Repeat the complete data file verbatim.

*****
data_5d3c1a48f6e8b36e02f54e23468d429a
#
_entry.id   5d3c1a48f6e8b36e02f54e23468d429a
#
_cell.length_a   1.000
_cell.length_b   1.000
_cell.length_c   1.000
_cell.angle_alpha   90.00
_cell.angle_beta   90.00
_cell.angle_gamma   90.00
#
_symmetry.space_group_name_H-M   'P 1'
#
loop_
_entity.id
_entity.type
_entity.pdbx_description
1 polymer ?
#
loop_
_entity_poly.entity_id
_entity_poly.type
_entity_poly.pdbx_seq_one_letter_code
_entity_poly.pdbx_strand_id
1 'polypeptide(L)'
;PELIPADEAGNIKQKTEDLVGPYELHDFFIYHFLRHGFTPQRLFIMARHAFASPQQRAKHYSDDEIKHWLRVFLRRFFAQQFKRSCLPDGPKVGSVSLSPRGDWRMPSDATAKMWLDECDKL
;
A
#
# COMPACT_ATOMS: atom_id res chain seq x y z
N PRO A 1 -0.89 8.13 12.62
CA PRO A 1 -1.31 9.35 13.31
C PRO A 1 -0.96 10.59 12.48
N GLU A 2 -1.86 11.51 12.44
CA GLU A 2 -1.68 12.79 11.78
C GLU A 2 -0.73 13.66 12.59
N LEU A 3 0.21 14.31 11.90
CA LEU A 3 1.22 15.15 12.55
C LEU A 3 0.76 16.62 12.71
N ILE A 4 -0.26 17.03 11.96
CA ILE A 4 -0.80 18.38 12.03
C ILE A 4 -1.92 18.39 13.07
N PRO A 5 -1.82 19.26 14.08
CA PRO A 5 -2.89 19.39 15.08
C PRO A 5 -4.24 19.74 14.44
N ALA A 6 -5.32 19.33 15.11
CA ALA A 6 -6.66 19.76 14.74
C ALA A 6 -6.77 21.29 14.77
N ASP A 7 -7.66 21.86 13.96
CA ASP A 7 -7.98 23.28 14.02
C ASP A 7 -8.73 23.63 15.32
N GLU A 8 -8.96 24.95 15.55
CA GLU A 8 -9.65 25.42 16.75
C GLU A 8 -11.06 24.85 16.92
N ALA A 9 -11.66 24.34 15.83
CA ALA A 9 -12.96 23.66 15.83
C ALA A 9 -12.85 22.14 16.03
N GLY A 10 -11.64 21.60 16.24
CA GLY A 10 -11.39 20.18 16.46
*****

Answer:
data_5d3c1a48f6e8b36e02f54e23468d429a
#
_entry.id   5d3c1a48f6e8b36e02f54e23468d429a
#
_cell.length_a   1.000
_cell.length_b   1.000
_cell.length_c   1.000
_cell.angle_alpha   90.00
_cell.angle_beta   90.00
_cell.angle_gamma   90.00
#
_symmetry.space_group_name_H-M   'P 1'
#
loop_
_entity.id
_entity.type
_entity.pdbx_description
1 polymer ?
#
loop_
_entity_poly.entity_id
_entity_poly.type
_entity_poly.pdbx_seq_one_letter_code
_entity_poly.pdbx_strand_id
1 'polypeptide(L)'
;PELIPADEAGNIKQKTEDLVGPYELHDFFIYHFLRHGFTPQRLFIMARHAFASPQQRAKHYSDDEIKHWLRVFLRRFFAQQFKRSCLPDGPKVGSVSLSPRGDWRMPSDATAKMWLDECDKL
;
A
#
# COMPACT_ATOMS: atom_id res chain seq x y z
N PRO A 1 -0.89 8.13 12.62
CA PRO A 1 -1.31 9.35 13.31
C PRO A 1 -0.96 10.59 12.48
N GLU A 2 -1.86 11.51 12.44
CA GLU A 2 -1.68 12.79 11.78
C GLU A 2 -0.73 13.66 12.59
N LEU A 3 0.21 14.31 11.90
CA LEU A 3 1.22 15.15 12.55
C LEU A 3 0.76 16.62 12.71
N ILE A 4 -0.26 17.03 11.96
CA ILE A 4 -0.80 18.38 12.03
C ILE A 4 -1.92 18.39 13.07
N PRO A 5 -1.82 19.26 14.08
CA PRO A 5 -2.89 19.39 15.08
C PRO A 5 -4.24 19.74 14.44
N ALA A 6 -5.32 19.33 15.11
CA ALA A 6 -6.66 19.76 14.74
C ALA A 6 -6.77 21.29 14.77
N ASP A 7 -7.66 21.86 13.96
CA ASP A 7 -7.98 23.28 14.02
C ASP A 7 -8.73 23.63 15.32
N GLU A 8 -8.96 24.95 15.55
CA GLU A 8 -9.65 25.42 16.75
C GLU A 8 -11.06 24.85 16.92
N ALA A 9 -11.66 24.34 15.83
CA ALA A 9 -12.96 23.66 15.83
C ALA A 9 -12.85 22.14 16.03
N GLY A 10 -11.64 21.60 16.24
CA GLY A 10 -11.39 20.18 16.46